The point is not that "his ideas are better than your ideas" - the point is that struggling teachers will do better when armed with his techniques. You proposed before that you would teach better in an inner-city classroom than someone who only read Doug's book. Assuming you're as good as you say, then obviously you're right. However, the point is that a first year teacher would teach better with, rather than without, the techniques in Lemov's taxonomy.

I know you want to lash out at Doug and Green's article because it reminds you of your frustration with insulated elitist reformers trying to impose short-sighted punishments upon "underperforming" teachers. Yet, for this particular situation, this is not the case.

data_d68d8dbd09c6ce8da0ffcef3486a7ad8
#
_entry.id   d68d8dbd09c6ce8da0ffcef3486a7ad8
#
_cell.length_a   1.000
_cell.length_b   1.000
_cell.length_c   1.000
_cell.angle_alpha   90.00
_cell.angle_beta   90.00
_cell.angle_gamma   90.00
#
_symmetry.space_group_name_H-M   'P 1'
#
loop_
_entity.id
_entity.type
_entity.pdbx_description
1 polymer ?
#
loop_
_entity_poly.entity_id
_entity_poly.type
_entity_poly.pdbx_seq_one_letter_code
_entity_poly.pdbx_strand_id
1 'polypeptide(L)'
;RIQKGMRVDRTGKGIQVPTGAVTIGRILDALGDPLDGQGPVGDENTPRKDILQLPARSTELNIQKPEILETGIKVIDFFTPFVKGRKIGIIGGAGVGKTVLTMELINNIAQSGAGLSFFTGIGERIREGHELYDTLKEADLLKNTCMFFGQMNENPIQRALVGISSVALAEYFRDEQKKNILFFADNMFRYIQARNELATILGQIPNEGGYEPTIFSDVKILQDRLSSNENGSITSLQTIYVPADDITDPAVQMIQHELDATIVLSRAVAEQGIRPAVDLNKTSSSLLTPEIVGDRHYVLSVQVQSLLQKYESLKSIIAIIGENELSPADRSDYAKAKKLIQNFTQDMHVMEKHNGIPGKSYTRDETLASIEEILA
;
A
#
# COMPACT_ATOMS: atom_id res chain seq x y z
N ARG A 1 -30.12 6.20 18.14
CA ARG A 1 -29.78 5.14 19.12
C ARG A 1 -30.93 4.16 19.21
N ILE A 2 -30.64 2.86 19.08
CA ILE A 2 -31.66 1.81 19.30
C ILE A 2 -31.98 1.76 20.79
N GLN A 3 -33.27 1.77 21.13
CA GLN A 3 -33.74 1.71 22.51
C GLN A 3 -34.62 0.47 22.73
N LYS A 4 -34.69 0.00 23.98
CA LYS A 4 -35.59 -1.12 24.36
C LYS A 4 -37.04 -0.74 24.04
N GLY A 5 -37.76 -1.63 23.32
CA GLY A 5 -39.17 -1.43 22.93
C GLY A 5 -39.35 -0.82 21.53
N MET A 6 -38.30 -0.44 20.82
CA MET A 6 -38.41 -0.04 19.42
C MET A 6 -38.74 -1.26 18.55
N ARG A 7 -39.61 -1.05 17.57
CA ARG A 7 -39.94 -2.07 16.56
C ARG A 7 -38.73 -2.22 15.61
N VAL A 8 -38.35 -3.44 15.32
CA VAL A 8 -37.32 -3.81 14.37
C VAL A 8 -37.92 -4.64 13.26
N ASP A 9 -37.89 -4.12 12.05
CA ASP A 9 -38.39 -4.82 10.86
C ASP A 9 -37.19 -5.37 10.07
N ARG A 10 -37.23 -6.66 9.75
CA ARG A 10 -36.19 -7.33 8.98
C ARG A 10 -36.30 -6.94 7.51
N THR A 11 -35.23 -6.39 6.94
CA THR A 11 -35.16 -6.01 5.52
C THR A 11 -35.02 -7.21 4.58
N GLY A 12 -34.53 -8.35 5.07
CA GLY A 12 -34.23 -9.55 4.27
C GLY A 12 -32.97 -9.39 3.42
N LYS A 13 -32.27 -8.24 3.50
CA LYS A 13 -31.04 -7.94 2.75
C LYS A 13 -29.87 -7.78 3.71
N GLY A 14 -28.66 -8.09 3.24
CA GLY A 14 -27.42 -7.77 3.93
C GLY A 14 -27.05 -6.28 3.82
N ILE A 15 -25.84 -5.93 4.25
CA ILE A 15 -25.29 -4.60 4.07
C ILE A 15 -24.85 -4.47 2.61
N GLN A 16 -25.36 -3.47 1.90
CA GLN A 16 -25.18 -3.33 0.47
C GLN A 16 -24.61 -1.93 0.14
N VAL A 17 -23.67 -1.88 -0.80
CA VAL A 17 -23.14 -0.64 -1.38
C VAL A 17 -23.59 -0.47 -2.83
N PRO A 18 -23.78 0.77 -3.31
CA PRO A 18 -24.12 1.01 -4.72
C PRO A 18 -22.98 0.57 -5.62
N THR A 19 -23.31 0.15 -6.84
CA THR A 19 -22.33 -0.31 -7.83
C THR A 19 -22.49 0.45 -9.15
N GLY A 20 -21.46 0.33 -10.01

The fact is, if you believe in giving new urban teachers as much useful preparation as you can - if you would like to see new teachers learn the valuable techniques you acquired over your career - then you agree with Doug.

ed notes online said...

Part 1
You seem to have good intentions but we are not on the same page.

Let me day that I had a lot of flaws as a teacher too and never stopped looking for ways to make things better. A data driven principal who cared for nothing but reading and math scores pretty well killed my enthusiasm and I ended up teaching computers - which she knew nothing about - for 10 years. But it was never like having your own class.

First let's start here:
"While their (specifically Uncommon Schools) ability to provide their students with a better education than other students from identical backgrounds is undeniable, part of the reason why Charters are so successful is that they can reject the truly dangerous and deranged."